The Life We Choose – Episode 31

Bunty sighed and stuffed the letter into her pocket. Much as she craved a little romance in her life, she knew that Giles could not provide it. With his silk cravats, velvet smoking jackets and many affectations, he was much too self-centred. And in the midst of his circle of posturing friends, she was the only one who offered him warmth, and at times, cheerful affection.

For a while, Bunty sat at the kitchen table considering her options for the day. The rain had stopped and a watery sun gleamed through the windows.

Suddenly she felt the need to get out of the house. Since the colonel and his lady had departed for Venice, Bunty had planned to pay a surprise visit to the pit and to see what Rushforth was up to. She had an instinctive dislike of the man and had picked up on the fact that he was distrusted by the miners at Langrigg. Telling herself that a surprise visit might be a good idea, she pulled on her riding boots and went out to the paddock to fetch the bay and saddle up.

“The colonel wants tae get rid o’ ma’ beasts,” Ned Goudie mumbled, still busy in the stables. “Waste o’ money. He’s got nae time for ridin’ these days and she’s no’ inclined. And ye’re aye in Edinburgh.”

Bunty didn’t answer. Tightening the girths, she swung herself up into the saddle.

* * * *

Bunty reflected that her day had taken a turn for the better as Sarah settled her in a chair by the range and bustled off to make a pot of tea.

“Happy accidents,” she murmured as she took off her jacket and warmed her hands at the fire.

Riding into Langrigg, she had made for the pit office in her search for Rushforth, only to find that he had absented himself from the pit without any explanation and his whereabouts were unknown. Two clerks in the office were waiting for the day shift to come up and they were busy. Saturday was payday, they reminded Bunty.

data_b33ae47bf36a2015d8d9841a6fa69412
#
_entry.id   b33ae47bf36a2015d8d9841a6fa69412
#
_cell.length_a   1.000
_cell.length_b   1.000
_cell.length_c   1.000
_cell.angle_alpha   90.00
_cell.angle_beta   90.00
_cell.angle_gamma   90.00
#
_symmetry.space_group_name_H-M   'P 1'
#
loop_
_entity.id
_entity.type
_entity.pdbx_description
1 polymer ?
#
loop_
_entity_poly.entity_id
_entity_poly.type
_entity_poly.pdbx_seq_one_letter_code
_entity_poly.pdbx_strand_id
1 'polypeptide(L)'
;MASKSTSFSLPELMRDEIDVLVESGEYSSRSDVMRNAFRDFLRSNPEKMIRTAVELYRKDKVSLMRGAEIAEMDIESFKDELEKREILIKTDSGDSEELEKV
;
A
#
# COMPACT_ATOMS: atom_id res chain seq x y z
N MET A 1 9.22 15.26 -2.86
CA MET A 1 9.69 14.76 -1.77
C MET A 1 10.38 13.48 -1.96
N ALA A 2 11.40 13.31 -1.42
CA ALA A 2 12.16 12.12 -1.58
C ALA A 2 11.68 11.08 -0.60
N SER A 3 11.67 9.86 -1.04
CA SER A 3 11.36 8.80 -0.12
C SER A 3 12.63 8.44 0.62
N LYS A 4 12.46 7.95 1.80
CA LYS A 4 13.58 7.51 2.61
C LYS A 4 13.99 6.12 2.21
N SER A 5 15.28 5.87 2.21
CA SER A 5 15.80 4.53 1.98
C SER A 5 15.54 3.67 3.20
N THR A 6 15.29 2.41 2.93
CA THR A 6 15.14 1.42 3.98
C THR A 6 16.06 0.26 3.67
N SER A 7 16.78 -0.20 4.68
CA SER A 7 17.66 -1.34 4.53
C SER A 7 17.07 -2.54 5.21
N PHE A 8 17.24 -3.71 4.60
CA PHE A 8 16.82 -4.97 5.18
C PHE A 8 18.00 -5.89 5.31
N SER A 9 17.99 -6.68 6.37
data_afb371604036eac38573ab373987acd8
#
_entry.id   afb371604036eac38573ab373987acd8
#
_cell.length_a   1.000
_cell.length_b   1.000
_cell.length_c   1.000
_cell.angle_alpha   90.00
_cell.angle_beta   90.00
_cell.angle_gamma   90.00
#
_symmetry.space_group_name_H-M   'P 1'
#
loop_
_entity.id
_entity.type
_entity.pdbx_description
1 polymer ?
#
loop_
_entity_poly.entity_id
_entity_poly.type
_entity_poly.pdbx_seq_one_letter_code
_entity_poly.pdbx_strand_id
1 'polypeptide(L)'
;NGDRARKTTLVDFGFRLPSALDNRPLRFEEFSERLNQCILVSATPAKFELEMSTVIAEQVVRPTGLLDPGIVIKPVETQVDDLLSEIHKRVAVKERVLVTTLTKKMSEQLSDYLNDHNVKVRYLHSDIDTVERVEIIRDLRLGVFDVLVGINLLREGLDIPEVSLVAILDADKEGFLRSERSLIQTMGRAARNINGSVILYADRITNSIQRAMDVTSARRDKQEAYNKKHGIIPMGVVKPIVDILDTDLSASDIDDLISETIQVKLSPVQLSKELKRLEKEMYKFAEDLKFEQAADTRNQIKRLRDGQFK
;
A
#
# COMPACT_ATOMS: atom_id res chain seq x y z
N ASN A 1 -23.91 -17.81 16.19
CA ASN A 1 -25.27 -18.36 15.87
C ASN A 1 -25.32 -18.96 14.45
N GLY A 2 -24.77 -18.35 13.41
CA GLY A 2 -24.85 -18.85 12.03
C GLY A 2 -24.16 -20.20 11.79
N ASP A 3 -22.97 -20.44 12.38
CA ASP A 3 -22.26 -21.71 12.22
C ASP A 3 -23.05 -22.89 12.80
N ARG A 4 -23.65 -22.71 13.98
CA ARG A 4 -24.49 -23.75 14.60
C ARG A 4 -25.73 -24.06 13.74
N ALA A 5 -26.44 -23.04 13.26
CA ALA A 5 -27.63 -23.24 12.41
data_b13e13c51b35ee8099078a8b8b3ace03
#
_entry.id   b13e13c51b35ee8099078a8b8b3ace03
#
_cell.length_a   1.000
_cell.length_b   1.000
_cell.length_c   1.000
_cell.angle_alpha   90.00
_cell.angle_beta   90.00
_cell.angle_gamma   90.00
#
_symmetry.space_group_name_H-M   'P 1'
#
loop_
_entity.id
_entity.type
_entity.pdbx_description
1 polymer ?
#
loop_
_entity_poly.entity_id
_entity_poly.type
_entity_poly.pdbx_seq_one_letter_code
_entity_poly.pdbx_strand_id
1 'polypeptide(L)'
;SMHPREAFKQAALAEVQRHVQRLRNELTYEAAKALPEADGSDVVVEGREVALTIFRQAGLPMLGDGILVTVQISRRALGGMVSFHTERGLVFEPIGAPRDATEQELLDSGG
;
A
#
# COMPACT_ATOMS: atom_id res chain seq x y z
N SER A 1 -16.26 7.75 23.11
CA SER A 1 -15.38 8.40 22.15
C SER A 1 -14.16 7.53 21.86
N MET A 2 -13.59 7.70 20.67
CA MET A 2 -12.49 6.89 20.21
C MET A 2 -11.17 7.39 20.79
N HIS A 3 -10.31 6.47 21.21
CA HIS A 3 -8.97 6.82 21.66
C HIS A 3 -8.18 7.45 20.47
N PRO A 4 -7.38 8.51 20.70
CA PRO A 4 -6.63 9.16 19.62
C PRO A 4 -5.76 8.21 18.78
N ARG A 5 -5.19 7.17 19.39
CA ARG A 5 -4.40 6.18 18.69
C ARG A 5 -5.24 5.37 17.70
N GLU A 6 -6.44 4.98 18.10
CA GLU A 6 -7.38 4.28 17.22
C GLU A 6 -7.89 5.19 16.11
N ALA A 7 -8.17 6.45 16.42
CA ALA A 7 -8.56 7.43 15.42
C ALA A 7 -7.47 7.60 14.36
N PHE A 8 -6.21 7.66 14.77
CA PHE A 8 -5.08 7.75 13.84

It was when she had turned away and led the bay up the Front Raw, pausing to let knots of interested children pet him, that she’d met young Sarah Morrison carrying a brimming basket.

“I’ve started doing a little shopping for Mary Ellen on a Saturday,” she’d explained.

Thanks had been relayed for the items of furniture given to Daniel for the house, and Bunty had seized on the offer of a cup of tea which Sarah had shyly extended.

“This is very cosy. You’ve worked wonders with this place,” she said appreciatively to Sarah, who was setting out tea and cake.

Sarah’s cup rattled slightly in her saucer as she regarded the plump little figure in boots, riding breeches and tweed jacket. She hadn’t meant to invite Miss Bunty, whom she scarcely knew, to take tea here in the Raws. Had she been up in the schoolhouse, she reflected, the invitation might have been more appropriate. But she needn’t have worried. Bunty settled herself into her fireside chair and helped herself to a second slice of cake.

“This must be quite a change from living up at the schoolhouse,” she remarked. “I must say that you’ve made a very good start. You’ve made a lovely little home here in no time at all.”

She chatted on about the Wee School, and what a benefit it would be to the village, and about the colonel’s regard for Sarah’s father.

“Not the easiest of men, my brother said, but an inspired teacher,” she told Sarah.

Their conversation was cut short by the drumming of feet as the day shift spilled out at the pit gates and tramped up the Raws. Bunty noticed that Sarah flinched slightly as the sound enveloped the house. She got up suddenly and pulled a pot forward on the range.

“Daniel’s dinner,” she said, suddenly apologetic.

Bunty watched as she put on her apron and hurriedly cleared away the china teacups. In an instant, the girl from the schoolhouse up on the hill had become a collier’s wife. Fleetingly, Bunty wondered if romance would be enough to hold all this together, and hoped that it would.

Alan Spink

Alan is a member of the “Friend” Fiction Team. He enjoys working closely with writers and being part of the creative process, which sees storytelling ideas come to fruition. A keen reader, he also writes fiction and enjoys watching football and movies in his spare time. His one tip to new writers is “write from your imagination”.